"The greater a man's successes, the less it must be trusted to endure."
In school, I remember reading about Hannibal and how he crossed the Alps with elephants to attack the Romans. While I was familiar with the Roman empire I had heard little about Carthage, Hannibal’s home. If Hannibal and his troops accomplished such a feat why don’t we read about the Carthaginian contributions to the modern world? Andreas Kluth, an investment banker turned journalist and author of Hannibal and Me: What Histoy’s Greatest Military Strategist Can Teach Us About Success and Failure, believes that while Hannibal’s successes were impressive, they nevertheless were impostors that in the end cost him his ultimate objective. Kluth believes that we can learn from Hannibal and his encounters with success and failure.
The Big Idea
Are your successes impostors?
"Pointless… victories may… be the single biggest threat to talented and ambitious people… for they lead them away from where they actually want to go."
You’ve undoubtedly heard the phrase “win the battle but loose the war.” This principle is the crux of Kluth’s idea that Hannibal’s successes were impostors. Hannibal won every battle on his way from Carthage, across the Iberian peninsula, through the Alps, and ultimately each clash with the Romans; but, he eventually left having lost the war. Why? These victories came at a detrimentally high cost to Hannibal. His army had a limited number of men and provisions. Fabius, a senator in Rome, understood that Hannibal was not invincible and could be beat by simply waiting him out. Fabius knew that Hannibal’s men were tired and worn from their journey and had little hope for reinforcements. By contrast Rome was well fortified, had ample provisions, and had several times the number of men than Hannibal’s forces. This required Hannibal to meet the Romans on a stage that played to his weaknesses.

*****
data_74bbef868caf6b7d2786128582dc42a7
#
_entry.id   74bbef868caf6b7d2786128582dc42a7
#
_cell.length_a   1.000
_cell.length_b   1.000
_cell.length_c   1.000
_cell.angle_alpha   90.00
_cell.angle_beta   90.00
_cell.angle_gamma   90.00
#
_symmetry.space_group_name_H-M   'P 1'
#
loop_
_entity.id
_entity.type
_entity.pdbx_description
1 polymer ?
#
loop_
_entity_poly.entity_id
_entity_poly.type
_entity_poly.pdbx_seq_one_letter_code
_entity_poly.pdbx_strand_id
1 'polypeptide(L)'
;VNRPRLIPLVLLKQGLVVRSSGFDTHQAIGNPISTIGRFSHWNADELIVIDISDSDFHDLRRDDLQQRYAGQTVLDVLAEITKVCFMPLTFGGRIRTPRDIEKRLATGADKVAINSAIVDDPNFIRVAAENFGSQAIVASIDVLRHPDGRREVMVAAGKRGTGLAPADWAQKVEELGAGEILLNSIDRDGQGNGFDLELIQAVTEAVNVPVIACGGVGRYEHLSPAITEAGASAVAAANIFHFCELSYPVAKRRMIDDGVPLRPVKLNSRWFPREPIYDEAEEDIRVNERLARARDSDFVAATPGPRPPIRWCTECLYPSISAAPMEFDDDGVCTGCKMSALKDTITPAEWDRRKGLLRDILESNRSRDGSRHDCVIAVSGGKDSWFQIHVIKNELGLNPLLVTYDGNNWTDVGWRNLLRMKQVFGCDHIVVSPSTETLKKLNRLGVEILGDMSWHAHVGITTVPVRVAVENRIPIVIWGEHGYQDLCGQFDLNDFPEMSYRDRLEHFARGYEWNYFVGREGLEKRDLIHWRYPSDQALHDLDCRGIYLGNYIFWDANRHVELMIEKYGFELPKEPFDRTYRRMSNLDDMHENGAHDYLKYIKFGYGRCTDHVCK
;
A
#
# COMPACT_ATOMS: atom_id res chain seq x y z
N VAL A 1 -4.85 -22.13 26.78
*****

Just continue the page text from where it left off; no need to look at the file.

Hannibal’s successes were impostors, they were impressive battles but they did not move him towards his ultimate goal of making Carthage a more free and prosperous Mediterranean power. Hannibal spent 13 years moving around Italy but never directly attacked Rome nor did he come close to having the Romans return control of vital trading routes which had been the genesis of the conflict. This is why we read about the single event of the elephants and the voyage across the Alps but use Roman architecture for our buildings and model our transportation systems on Roman ideas. The author explains that victories should be employed as tools rather than as goals in order to avoid having your successes become impostors.
Play Green To Tee
"Ordinary golfers, and ordinary people in life, play ‘tee-to-green,’... They hit the ‘best’ shot every time, which they assume to be the longest and most impressive drive, or the job with the highest pay and most power, or the rhetorical victory during a conference, or perhaps an Alpine crossing. Afterward they sometimes find that their big shots have led them into a ‘bad lie’—in the rough, where they can no longer see the pin—and they get frustrated and fail."
Kluth uses the example of golf to explain what Hannibal should have done to be victorious in his conquest against Rome. Rather than tee up and attempt to drive the ball as far as possible, a green to tee golfer frames every shot by working in reverse from the green. Therefore, the optimal shot is not necessarily the one that goes the farthest nor is the most entertaining to watch, but the one that places the ball in the best location for the next shot. Golf is a simple game with the goal being to put the ball in the hole in the fewest number of shots, but often people loose sight of that objective and swing for the fences rather than align their efforts with a strategy of getting to the green.